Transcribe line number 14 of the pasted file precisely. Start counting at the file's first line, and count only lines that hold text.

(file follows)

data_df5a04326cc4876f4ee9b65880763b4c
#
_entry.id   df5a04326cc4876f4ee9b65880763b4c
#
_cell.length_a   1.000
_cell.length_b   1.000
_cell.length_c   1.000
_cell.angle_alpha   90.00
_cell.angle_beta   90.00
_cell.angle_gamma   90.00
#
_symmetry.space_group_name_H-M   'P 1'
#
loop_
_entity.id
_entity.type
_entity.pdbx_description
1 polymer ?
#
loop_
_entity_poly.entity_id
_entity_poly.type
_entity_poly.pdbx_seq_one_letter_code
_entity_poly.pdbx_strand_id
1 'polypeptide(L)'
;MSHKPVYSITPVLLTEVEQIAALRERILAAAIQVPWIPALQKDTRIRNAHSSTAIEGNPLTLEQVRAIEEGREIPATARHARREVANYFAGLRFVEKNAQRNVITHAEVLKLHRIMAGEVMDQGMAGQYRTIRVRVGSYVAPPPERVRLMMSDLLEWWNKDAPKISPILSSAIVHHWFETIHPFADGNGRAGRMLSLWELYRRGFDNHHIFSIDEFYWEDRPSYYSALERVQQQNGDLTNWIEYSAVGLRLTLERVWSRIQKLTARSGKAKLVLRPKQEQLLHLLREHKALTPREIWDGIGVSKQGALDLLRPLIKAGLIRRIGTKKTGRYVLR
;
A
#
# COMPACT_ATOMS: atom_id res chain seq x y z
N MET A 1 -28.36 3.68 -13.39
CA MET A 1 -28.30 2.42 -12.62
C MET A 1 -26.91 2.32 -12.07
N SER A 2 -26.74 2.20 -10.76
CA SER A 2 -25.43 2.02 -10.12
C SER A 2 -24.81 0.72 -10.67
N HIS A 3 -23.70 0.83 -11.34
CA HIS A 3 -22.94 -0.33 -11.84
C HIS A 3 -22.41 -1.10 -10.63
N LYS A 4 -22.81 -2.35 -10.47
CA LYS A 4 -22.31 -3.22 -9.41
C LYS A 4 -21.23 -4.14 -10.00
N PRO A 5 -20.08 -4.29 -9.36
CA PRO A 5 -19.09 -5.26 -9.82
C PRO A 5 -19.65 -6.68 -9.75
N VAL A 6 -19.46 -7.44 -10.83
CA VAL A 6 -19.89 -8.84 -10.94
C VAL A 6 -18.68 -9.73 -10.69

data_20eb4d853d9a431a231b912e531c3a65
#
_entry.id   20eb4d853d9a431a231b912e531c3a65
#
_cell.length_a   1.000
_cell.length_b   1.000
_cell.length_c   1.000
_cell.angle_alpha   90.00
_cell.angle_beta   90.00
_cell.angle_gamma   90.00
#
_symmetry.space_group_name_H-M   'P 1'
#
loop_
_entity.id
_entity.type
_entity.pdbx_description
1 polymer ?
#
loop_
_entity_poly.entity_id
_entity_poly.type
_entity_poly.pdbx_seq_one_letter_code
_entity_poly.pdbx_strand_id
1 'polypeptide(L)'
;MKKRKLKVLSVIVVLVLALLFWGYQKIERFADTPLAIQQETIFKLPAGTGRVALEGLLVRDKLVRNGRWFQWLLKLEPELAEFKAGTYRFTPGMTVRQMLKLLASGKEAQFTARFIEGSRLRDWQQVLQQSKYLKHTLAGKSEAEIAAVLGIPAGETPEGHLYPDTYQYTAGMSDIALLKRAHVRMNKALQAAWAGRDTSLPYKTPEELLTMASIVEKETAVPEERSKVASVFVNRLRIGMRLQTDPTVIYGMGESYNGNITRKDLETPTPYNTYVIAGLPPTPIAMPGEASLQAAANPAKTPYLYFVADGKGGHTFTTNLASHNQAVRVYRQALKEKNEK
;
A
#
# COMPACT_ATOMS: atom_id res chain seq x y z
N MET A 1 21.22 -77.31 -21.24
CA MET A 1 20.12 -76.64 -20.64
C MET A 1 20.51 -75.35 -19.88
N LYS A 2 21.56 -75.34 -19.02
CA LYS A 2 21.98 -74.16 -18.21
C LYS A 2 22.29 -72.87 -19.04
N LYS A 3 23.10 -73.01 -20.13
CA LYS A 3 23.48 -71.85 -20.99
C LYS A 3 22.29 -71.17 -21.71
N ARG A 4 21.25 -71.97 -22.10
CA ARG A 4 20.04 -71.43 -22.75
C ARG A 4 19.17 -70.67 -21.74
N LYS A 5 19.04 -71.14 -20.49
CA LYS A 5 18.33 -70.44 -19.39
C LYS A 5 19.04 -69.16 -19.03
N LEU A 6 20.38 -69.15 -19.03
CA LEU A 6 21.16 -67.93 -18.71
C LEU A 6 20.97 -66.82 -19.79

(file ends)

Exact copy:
loop_